listening to our feedback.

Independent of the MVP Summit, one interesting, albeit slightly religious,
conversation has come up that centered on Visual Basic developers. The topic
centers on the presumption of the poor treatment that Visual Basic developers
seem to get. This included lower pay than C# developers, less sample code from
Microsoft, and less support in Microsoft products such as XNA Studio and such.
The question centered on why Visual Basic developers were treated like
second-class citizens.

I found this to be interesting because I disagreed with the premise of the
discussion. I contend that the Visual Basic language should be just a syntax for
writing code. The C# language is an alternate syntax for doing code. The
syntaxes are not that different. If you are using the core .NET Framework to
create applications, a majority of what you are doing is identical except for
those syntax differences. As such, a Visual Basic developer is worth equal to
that of a C# developer, if they are focused on the Framework.

What is interesting, however, is that many Visual Basic .NET developers have
continued to carry forward the Visual Basic 6 legacy features and mind set.
Microsoft has given in and provided support for features that are Visual Basic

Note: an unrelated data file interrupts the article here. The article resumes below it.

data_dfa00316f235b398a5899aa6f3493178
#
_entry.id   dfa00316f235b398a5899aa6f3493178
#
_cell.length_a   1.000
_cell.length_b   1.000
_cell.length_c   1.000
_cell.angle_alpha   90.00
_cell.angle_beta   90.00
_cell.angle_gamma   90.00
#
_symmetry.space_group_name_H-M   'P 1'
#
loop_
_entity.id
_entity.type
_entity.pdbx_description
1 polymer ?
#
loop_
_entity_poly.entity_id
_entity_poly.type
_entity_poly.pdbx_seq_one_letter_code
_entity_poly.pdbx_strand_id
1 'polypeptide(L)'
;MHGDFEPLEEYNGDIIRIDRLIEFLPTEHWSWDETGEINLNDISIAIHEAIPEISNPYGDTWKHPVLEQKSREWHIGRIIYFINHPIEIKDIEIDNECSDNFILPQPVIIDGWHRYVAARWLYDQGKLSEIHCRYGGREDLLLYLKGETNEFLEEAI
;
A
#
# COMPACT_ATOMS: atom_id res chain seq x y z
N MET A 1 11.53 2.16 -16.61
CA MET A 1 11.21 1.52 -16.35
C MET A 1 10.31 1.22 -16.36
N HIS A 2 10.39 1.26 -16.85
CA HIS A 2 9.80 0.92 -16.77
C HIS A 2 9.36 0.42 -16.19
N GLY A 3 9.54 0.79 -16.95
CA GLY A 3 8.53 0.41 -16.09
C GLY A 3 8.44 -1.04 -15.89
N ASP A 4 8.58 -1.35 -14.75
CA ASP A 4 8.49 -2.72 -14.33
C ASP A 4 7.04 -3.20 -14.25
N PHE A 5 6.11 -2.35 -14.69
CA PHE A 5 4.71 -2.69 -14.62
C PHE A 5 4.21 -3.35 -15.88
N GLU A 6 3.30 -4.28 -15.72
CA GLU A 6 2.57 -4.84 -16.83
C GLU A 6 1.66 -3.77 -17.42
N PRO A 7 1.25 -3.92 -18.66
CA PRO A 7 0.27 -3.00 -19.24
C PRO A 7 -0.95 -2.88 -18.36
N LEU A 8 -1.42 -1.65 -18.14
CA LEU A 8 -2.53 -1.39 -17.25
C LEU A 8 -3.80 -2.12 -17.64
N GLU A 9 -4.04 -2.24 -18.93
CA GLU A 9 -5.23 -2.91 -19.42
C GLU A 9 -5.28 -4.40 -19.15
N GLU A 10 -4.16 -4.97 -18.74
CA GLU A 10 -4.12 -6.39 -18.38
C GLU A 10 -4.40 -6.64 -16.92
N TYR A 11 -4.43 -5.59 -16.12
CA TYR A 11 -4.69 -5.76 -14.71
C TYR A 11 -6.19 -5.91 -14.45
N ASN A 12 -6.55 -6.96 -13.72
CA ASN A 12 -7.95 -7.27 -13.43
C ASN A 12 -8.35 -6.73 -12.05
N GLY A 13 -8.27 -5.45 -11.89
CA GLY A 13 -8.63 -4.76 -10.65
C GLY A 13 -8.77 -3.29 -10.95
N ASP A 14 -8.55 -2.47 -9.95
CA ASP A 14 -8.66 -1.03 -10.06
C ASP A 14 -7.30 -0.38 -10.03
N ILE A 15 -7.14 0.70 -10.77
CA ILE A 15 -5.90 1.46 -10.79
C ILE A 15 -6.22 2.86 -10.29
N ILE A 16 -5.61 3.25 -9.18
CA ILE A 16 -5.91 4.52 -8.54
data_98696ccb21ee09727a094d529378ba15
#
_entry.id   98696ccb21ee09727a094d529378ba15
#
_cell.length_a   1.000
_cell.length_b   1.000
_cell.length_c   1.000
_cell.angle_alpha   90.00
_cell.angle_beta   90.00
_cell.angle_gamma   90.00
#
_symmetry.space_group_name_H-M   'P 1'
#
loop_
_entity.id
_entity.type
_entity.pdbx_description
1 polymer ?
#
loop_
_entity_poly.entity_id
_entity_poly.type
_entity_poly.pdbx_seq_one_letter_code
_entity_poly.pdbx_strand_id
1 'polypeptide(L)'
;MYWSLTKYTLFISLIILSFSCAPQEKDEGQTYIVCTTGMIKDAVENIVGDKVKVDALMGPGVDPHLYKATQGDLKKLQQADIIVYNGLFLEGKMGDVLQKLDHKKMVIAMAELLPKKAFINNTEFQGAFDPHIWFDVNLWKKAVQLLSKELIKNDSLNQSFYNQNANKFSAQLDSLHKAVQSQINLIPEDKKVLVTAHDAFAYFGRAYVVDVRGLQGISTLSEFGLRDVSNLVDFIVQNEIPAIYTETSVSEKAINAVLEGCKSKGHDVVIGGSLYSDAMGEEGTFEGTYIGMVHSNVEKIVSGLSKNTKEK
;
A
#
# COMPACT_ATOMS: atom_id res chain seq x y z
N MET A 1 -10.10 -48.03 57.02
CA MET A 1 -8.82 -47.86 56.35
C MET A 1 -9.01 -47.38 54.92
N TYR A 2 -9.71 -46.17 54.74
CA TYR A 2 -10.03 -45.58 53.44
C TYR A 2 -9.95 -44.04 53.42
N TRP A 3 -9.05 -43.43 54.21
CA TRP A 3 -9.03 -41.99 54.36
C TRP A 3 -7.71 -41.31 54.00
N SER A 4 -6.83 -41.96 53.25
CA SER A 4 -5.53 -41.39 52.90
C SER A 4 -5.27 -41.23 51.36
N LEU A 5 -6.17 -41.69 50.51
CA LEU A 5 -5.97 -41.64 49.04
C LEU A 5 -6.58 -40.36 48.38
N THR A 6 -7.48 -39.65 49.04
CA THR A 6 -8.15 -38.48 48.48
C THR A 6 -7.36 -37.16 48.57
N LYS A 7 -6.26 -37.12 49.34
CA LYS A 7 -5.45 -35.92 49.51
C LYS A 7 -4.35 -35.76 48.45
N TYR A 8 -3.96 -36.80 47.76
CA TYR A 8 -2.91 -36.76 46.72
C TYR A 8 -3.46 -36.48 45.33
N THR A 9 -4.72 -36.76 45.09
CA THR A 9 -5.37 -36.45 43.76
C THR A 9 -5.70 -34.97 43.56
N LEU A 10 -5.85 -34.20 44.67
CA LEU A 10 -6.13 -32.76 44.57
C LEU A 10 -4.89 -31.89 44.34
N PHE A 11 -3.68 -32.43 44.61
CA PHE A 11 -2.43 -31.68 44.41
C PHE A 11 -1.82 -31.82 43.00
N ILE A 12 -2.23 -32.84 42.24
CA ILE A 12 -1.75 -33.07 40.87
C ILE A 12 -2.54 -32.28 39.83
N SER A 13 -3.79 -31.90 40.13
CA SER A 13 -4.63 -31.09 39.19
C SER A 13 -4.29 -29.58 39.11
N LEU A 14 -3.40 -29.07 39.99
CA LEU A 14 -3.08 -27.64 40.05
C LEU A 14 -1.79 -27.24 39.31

specific to help the transition to .NET. If these features are being used (think
Visual Basic namespace), there is a good chance that a Visual Basic program
isn’t completely compatible with a C# program. It also means that the bridge
from Visual Basic to C# is a bit farther that you had thought. If you are using
the Visual Basic classes and objects, you are giving yourself a disadvantage if
you want to move to the upper echelons of .NET developers. Thus, any C# job
should be yours for the taking.

In my town of Indianapolis, there are more than a half dozen companies
looking for .NET developers each month. This is dozens if not a hundred or more
positions that are open. Most say they are looking for C# developers, but nearly
all would likely take a developer who is knowledgeable in the .NET Framework.